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Cedar Run Landscapes News
July 2014
We Can Help with Your Lawn
Front Yard Makeover
Drought Tolerant Natives
Unique Rain Garden

Disappointed with Your Lawn?

 Improve the Appearance this Fall, Start Now  

Dethatcher pulling up extra thatch 

f your lawn has lost its luster, a lawn restoration may be what it needs this fall. The deterioration of a lawn can be due to many issues, such as drought, poor drainage, soil compaction, disease, thatch buildup, too much shade, or infestations of weeds and insects. Our first step in your lawn restoration will be to determine the cause of its deterioration.

In most cases aeration, fertilizer, overseeding, lime and water will be all that is needed to heal your lawn.  However, if 50% or more of your lawn has turned brown or weedy, it is time to do a full  renovation. Cedar Run Landscapes can

Lawn after aerated  

help your lawn regain that green vigor. 


 For a full renovation we will, 

  • Soil Test
  • Spray to eliminate weeds
  • Dethatch - removing the thick living and dead organic layer between your lawn and soil to prevent disease and pests
  •  Aerate - providing space for air, water and nutrients to easily move to the grass roots
  • Slit Seed - planting lawn seed mechanically by slitting the soil, depositing seed and firming soil to set the seeds in place.
  • Fertilize - using a special formula to help you lawn thrive while minimizing runoff contamination      


Click the links below to learn more about lawn care:

 Residential Lawn Management

 Lawn Care


Please contact Cedar Run Landscapes if you are interested in a fall lawn restoration by e-mail or call 215-653-0707.

Project of the Month

Front Yard Makeover 


This two day project exhibits how simple replacements and additions to the front of a home can dramatically improve curb appeal. The home owner wanted a low maintenance evergreen garden with room to add seasonal interest with annuals. Also included in this project, energy efficient LED landscape lighting was installed to extend the home owners enjoyment of the garden into the evening.


Finished landscaping with small water feature in front of bay window


Our crew is just beginning to remove unwanted plant material 
Bed preparation prior to installing a kousa dogwood, liriope, boxwoods, cherry laurels, and coral bells.
Finished landscape bed.

 If you like what you see here, contact us to schedule a time to meet at your home and we can discuss how to transform your landscape.


Plant of the Month

 Drought Tolerant Natives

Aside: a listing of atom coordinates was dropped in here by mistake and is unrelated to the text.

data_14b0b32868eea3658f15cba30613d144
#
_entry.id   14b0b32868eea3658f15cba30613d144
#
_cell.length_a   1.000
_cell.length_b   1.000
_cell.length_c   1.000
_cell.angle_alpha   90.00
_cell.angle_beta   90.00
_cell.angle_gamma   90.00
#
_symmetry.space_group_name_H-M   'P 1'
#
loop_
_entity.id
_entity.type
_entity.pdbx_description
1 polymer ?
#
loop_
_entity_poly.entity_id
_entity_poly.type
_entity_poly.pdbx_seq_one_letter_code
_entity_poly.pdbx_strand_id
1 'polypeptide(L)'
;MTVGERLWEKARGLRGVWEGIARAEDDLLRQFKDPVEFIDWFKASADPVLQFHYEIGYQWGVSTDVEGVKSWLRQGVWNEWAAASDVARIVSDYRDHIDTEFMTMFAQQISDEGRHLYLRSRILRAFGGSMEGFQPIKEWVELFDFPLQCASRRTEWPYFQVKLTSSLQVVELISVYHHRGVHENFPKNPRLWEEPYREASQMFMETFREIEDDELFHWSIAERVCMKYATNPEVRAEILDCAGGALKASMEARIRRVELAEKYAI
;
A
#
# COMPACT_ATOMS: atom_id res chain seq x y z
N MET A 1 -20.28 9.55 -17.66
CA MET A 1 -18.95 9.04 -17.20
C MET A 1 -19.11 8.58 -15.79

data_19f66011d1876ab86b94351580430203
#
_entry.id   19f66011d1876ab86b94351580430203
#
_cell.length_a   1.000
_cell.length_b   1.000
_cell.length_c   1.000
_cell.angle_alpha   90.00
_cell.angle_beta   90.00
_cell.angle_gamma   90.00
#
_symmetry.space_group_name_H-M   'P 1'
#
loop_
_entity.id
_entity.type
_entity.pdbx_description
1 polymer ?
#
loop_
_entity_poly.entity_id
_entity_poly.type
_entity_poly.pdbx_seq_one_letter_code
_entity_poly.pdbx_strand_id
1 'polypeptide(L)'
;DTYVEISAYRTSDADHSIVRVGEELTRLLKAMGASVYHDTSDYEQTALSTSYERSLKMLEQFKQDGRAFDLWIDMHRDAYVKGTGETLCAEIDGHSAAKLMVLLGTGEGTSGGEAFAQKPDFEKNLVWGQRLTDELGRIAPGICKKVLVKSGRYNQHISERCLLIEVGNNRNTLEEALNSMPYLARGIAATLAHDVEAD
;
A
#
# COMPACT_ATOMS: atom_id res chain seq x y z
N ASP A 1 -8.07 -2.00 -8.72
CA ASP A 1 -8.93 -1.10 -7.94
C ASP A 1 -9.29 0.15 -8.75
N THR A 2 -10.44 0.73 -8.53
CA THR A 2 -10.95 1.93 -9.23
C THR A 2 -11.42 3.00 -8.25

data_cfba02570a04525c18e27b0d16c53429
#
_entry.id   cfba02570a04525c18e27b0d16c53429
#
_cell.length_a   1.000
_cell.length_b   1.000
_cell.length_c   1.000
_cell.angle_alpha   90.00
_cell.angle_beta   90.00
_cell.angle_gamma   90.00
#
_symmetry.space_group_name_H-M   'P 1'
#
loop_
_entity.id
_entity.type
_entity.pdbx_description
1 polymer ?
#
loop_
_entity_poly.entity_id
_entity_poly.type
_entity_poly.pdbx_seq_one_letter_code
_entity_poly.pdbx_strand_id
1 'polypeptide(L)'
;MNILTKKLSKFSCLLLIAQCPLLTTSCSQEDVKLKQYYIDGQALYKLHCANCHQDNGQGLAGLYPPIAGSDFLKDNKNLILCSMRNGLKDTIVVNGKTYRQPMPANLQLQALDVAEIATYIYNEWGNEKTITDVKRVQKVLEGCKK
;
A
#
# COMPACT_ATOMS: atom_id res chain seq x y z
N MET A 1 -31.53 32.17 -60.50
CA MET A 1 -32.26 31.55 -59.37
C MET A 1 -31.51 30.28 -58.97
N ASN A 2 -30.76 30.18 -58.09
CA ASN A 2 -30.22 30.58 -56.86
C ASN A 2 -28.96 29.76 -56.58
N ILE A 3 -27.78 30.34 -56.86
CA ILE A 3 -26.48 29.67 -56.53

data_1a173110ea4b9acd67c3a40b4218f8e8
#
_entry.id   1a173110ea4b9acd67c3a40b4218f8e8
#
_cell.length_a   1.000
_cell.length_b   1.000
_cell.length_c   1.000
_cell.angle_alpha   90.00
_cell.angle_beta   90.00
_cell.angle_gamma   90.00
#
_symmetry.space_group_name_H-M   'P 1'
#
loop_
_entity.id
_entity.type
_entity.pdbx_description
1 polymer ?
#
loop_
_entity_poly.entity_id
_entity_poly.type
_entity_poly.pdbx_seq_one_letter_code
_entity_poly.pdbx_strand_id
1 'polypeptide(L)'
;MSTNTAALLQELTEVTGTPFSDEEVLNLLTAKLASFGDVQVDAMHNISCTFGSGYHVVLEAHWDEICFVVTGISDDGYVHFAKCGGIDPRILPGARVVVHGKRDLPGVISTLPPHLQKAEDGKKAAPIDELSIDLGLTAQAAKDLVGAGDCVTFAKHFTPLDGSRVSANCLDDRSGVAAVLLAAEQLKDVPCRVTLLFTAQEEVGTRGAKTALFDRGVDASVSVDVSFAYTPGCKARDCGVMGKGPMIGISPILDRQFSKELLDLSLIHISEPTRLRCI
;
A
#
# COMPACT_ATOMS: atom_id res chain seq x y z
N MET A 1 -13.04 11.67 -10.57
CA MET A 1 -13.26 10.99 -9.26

With the heat of the summer settling in, my mind migrates to those plants that will happily thrive during our hot humid days. I want to share a few, for those of you who may have a place where only the toughest can survive.


Myrica pennsylvanica , common bayberry


This semi-evergreen shrub proves versatile in the garden. The upright, round shrub will grow 5-10 feet tall. Although its spring flowers are not easily seen, the common bayberry has fragrant foliage and stems. In the fall clusters of gray blue fruit with a waxy coating appear. These berry like fruits attract wildlife and provide winter interest.  






Asclepias tuberose, butterfly weed  


This long-lived perennial is a go to for butterfly lovers. The Asclepias species provides food for monarch butterfly larva. The bright orange yellow flowers have a long bloom time from late spring throughout the summer and also provide nectar for other butterflies and insects. Growing 2.5 feet high and 1.5 wide, butterfly weed prefers sun to part shade. This plant can be used in a naturalized setting such as a meadow or used in a container, foundation, massing, rock garden or as a specimen.  











Magnolia virginiana, sweet bay magnolia   



This slender tree or shrub will grow an average 15-20 feet high and has beautiful flowers. The cup-shaped and fragrant blooms emerge mid spring and may periodically bloom throughout the summer months. Flowers turn into bright red cone shade seeds attracting wildlife while also creating interest in the fall. This is an excellent specimen tree that should be near an area where one can access the sweet smell of its blooms.


Unique Rain Garden

Mitigating Stormwater Runoff  


An increasing number of home owners are coming to Cedar Run Landscapes with questions regarding how to solve their storm water problems. One of the simplest ways of doing this is to create a rain garden. To see our most recent rain garden project from start to finish, head over to our blog.  
We hope you enjoyed this month's newsletter. E-mail us with any suggestions for our future newsletters.



Kaitlyn Dibble